Implementation [of register machines] The state of a register machine at a particular step can be represented by the pair {n, list} , where n gives the position in the program of current instruction being executed (the "program counter") and list gives the values of the registers. … With this setup, the evolution of any register machine can be implemented using the functions (a typical initial condition is {1, {0, 0}} ) RMStep[prog_, {n_Integer, list_List}] := If[n > Length[prog], {n, list}, RMExecute[prog 〚 n 〛 , {n, list}]] RMExecute[i[r_], {n_, list_}] := {n + 1, MapAt[(# + 1)&, list, r]} RMExecute[d[r_, m_], {n_, list_}] := If[list 〚 r 〛 > 0, {m, MapAt[(# - 1)&, list, r]}, {n + 1, list}] RMEvolveList[prog_, init:{_Integer, _List}, t_Integer] := NestList[RMStep[prog, #]&, init, t] The total number of possible programs of length n using k registers is (k (1 + n)) n .
Given only an output list NestList[Mod[a #, m]&, x, n] parameters {a, m} that generate the list can be found for sufficiently large n from With[{ α = Apply[(#2 . Rest[list]/#1) &, Apply[ ExtendedGCD, Drop[list, -1]]]}, {Mod[ α , #], #} &[ Fold[GCD[#1, If[#1  0, #2, Mod[#2, #1]]] &, 0, ListCorrelate[{ α , -1}, list]]]] With slightly more effort both x and {a, m} can be found just from First[IntegerDigits[list, 2, p]] .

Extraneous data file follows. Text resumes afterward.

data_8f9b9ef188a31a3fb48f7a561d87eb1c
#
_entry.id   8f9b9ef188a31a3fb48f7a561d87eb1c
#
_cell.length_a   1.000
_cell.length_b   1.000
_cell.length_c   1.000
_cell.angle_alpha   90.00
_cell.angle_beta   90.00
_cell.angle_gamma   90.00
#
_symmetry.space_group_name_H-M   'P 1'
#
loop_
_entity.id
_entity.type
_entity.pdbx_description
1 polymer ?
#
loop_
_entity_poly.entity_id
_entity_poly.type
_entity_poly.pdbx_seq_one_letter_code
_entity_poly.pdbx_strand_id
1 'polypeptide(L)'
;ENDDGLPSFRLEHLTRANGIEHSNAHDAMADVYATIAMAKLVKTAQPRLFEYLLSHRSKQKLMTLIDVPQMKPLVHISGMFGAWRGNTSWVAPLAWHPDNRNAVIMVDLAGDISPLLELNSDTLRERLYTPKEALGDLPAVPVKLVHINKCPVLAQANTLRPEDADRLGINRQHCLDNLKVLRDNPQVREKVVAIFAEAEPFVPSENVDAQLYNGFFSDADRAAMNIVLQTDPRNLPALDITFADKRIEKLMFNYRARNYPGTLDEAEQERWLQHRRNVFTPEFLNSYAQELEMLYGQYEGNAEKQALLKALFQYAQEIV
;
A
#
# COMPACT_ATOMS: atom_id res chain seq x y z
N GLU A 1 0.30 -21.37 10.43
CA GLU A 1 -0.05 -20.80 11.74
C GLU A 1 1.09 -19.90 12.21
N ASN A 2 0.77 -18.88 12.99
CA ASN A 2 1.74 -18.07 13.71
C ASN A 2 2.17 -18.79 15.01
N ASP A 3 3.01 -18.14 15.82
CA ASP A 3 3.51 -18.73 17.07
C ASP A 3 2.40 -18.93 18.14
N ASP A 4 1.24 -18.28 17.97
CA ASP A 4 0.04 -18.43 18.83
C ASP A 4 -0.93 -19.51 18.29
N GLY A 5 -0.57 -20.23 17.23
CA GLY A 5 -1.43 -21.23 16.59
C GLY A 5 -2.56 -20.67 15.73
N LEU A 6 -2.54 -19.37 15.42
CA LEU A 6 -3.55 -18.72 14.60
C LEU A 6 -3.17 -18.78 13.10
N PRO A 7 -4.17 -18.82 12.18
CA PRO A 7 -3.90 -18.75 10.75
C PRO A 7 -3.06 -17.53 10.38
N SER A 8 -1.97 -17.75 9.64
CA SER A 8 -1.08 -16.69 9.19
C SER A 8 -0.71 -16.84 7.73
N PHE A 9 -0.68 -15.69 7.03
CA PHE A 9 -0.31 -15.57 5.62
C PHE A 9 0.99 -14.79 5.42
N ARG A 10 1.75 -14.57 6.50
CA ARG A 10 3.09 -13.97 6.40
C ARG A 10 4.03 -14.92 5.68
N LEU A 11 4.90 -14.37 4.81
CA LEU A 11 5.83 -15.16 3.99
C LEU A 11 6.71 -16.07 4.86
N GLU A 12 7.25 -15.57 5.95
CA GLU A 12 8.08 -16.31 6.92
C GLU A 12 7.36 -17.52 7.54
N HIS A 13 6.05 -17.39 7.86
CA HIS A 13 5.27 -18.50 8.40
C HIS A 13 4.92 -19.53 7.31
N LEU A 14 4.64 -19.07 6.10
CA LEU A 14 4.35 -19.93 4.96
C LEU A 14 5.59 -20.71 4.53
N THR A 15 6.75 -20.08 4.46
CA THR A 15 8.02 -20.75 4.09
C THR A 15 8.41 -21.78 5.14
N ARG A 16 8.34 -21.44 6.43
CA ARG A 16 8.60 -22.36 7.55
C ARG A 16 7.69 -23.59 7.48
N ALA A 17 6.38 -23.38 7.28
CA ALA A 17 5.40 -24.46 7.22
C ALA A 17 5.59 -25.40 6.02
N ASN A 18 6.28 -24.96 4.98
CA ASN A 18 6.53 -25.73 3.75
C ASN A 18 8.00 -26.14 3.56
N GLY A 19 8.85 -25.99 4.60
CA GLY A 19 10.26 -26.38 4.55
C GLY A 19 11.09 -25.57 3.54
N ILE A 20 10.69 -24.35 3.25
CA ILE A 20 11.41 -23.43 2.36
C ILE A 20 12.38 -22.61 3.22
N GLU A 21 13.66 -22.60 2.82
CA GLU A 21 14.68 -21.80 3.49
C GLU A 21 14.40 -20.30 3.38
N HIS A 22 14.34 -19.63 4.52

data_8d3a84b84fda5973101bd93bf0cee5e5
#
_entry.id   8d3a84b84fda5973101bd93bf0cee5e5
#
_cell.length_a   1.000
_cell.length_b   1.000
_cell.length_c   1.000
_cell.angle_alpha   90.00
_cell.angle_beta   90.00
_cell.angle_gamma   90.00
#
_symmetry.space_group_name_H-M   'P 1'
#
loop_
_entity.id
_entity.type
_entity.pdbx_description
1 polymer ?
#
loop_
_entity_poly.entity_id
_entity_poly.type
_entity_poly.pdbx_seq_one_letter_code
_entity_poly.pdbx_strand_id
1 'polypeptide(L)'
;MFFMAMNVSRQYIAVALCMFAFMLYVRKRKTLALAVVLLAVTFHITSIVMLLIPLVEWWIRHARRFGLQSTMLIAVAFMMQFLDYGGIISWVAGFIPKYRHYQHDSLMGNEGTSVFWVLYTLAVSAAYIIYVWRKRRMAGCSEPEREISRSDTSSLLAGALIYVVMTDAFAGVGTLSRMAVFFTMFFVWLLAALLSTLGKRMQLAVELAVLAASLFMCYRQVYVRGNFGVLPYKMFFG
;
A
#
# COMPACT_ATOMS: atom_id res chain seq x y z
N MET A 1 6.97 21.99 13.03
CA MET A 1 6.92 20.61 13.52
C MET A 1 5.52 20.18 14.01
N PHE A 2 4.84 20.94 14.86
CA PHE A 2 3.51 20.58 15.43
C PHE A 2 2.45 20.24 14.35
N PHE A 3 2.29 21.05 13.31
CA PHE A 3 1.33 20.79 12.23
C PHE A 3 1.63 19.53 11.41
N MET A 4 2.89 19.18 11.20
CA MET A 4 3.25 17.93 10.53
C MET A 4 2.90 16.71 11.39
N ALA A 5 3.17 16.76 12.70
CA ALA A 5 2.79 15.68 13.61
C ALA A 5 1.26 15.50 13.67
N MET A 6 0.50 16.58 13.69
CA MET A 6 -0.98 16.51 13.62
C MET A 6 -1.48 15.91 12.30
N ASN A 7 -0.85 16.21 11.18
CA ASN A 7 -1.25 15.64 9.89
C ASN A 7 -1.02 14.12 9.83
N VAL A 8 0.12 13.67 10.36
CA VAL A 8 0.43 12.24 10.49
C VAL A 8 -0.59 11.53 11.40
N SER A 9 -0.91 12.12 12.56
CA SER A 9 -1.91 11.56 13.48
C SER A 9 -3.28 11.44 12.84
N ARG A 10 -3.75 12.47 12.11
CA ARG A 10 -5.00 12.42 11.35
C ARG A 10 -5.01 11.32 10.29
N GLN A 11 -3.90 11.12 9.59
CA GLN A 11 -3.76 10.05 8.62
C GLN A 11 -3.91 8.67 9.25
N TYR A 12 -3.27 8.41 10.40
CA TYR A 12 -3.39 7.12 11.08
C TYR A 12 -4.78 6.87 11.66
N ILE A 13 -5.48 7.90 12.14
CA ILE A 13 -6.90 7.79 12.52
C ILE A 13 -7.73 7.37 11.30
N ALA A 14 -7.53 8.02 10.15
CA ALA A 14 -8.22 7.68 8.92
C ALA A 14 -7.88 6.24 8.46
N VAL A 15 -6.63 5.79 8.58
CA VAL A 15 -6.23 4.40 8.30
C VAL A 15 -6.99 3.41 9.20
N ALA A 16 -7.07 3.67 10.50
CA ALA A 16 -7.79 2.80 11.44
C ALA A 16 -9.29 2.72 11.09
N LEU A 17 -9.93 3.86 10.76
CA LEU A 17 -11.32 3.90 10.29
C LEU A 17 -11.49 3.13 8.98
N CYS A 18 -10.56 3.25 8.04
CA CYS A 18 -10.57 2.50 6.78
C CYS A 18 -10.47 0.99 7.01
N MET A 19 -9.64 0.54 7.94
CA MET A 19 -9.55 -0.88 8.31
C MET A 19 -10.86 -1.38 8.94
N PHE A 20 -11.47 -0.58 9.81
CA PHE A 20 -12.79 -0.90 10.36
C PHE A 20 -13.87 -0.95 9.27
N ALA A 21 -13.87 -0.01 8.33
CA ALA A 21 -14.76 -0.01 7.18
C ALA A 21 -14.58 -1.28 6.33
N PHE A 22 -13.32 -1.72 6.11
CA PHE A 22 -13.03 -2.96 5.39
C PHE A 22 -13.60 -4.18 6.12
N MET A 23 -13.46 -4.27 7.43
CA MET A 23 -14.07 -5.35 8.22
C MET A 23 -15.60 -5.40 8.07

Second-order cellular automata Second-order elementary rules can be implemented using CA2EvolveList[rule_List, {a_List, b_List}, t_Integer] := Map[First, NestList[CA2Step[rule, #]&, {a, b}, t]] CA2Step[rule_List, {a_, b_}] := {b, Mod[a + rule 〚 8 - (RotateLeft[b] + 2 (b + 2 RotateRight[b])) 〛 , 2]} where rule is obtained from the rule number using IntegerDigits[n, 2, 8] . The combination Drop[list, -1] + 2 Drop[list, 1] of the result from CA2EvolveList corresponds to evolution according to a first-order k = 4 , r = 1 rule.
Spectra [of sequences] The spectra shown are given by Abs[Fourier[data]] , where the symmetrical second half of this list is dropped in the pictures. … These are related to the autocorrelation function according to Fourier[list] 2  Fourier[ListConvolve[list, list, {1, 1}]]/Sqrt[Length[list]] (See also page 1074 .)
Implementation [of continuous cellular automata] The state of a continuous cellular automaton at a particular step can be represented by a list of numbers, each lying between 0 and 1. This list can then be updated using CCAEvolveStep[f_, list_List] := Map[f, (RotateLeft[list] + list + RotateRight[list])/3] CCAEvolveList[f_, init_List, t_Integer] := NestList[CCAEvolveStep[f, #] &, init, t] where for the rule on page 157 f is FractionalPart[3#/2] & while for the rule on page 158 it is FractionalPart[# + 1/4] & . Note that in the definitions above, the elements of list can be either exact rational numbers, or approximate numbers obtained using N .
Implementation [of cyclic tag systems] With the rules for the cyclic tag system on page 95 given as {{1, 1}, {1, 0}} , the evolution can be obtained from CTEvolveList[rules_, init_, t_] := Map[Last, NestList[CTStep, {rules, init}, t]] CTStep[{{r_, s___}, {0, a___}}] := {{s, r}, {a}} CTStep[{{r_, s___}, {1, a___}}] := {{s, r}, Join[{a}, r]} CTStep[{u_, {}}] := {u, {}} The leading elements on many more than t successive steps can be obtained directly from CTList[rules_, init_, t_] := Flatten[Map[Last, NestList[CTListStep, {rules, init}, t]]] CTListStep[{rules_, list_}] := {RotateLeft[rules, Length[list]],Flatten[rules 〚 Mod[Flatten[Position[list, 1]], Length[rules], 1] 〛 ]}